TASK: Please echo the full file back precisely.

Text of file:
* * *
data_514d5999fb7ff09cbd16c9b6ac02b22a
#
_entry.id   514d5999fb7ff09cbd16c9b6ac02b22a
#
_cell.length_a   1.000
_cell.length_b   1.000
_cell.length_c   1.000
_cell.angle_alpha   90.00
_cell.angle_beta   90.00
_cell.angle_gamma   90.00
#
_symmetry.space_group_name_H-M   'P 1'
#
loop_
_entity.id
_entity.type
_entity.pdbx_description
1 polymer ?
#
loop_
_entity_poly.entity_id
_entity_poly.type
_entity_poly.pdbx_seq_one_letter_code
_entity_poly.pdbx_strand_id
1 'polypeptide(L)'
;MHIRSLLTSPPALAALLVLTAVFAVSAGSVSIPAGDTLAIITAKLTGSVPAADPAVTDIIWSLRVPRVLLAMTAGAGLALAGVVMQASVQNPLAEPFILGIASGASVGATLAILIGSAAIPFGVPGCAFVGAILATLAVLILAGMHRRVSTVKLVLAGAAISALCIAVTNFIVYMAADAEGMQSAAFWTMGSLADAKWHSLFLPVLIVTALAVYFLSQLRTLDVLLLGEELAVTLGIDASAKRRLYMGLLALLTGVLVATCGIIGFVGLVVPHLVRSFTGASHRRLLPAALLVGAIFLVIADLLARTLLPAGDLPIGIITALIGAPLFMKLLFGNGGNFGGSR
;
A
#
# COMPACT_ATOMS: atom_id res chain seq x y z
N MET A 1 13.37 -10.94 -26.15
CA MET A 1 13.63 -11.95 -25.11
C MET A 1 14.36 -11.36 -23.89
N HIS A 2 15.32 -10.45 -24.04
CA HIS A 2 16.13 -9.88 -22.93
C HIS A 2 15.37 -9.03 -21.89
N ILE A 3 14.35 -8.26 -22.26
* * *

data_514d5999fb7ff09cbd16c9b6ac02b22a
#
_entry.id   514d5999fb7ff09cbd16c9b6ac02b22a
#
_cell.length_a   1.000
_cell.length_b   1.000
_cell.length_c   1.000
_cell.angle_alpha   90.00
_cell.angle_beta   90.00
_cell.angle_gamma   90.00
#
_symmetry.space_group_name_H-M   'P 1'
#
loop_
_entity.id
_entity.type
_entity.pdbx_description
1 polymer ?
#
loop_
_entity_poly.entity_id
_entity_poly.type
_entity_poly.pdbx_seq_one_letter_code
_entity_poly.pdbx_strand_id
1 'polypeptide(L)'
;MHIRSLLTSPPALAALLVLTAVFAVSAGSVSIPAGDTLAIITAKLTGSVPAADPAVTDIIWSLRVPRVLLAMTAGAGLALAGVVMQASVQNPLAEPFILGIASGASVGATLAILIGSAAIPFGVPGCAFVGAILATLAVLILAGMHRRVSTVKLVLAGAAISALCIAVTNFIVYMAADAEGMQSAAFWTMGSLADAKWHSLFLPVLIVTALAVYFLSQLRTLDVLLLGEELAVTLGIDASAKRRLYMGLLALLTGVLVATCGIIGFVGLVVPHLVRSFTGASHRRLLPAALLVGAIFLVIADLLARTLLPAGDLPIGIITALIGAPLFMKLLFGNGGNFGGSR
;
A
#
# COMPACT_ATOMS: atom_id res chain seq x y z
N MET A 1 13.37 -10.94 -26.15
CA MET A 1 13.63 -11.95 -25.11
C MET A 1 14.36 -11.36 -23.89
N HIS A 2 15.32 -10.45 -24.04
CA HIS A 2 16.13 -9.88 -22.93
C HIS A 2 15.37 -9.03 -21.89
N ILE A 3 14.35 -8.26 -22.26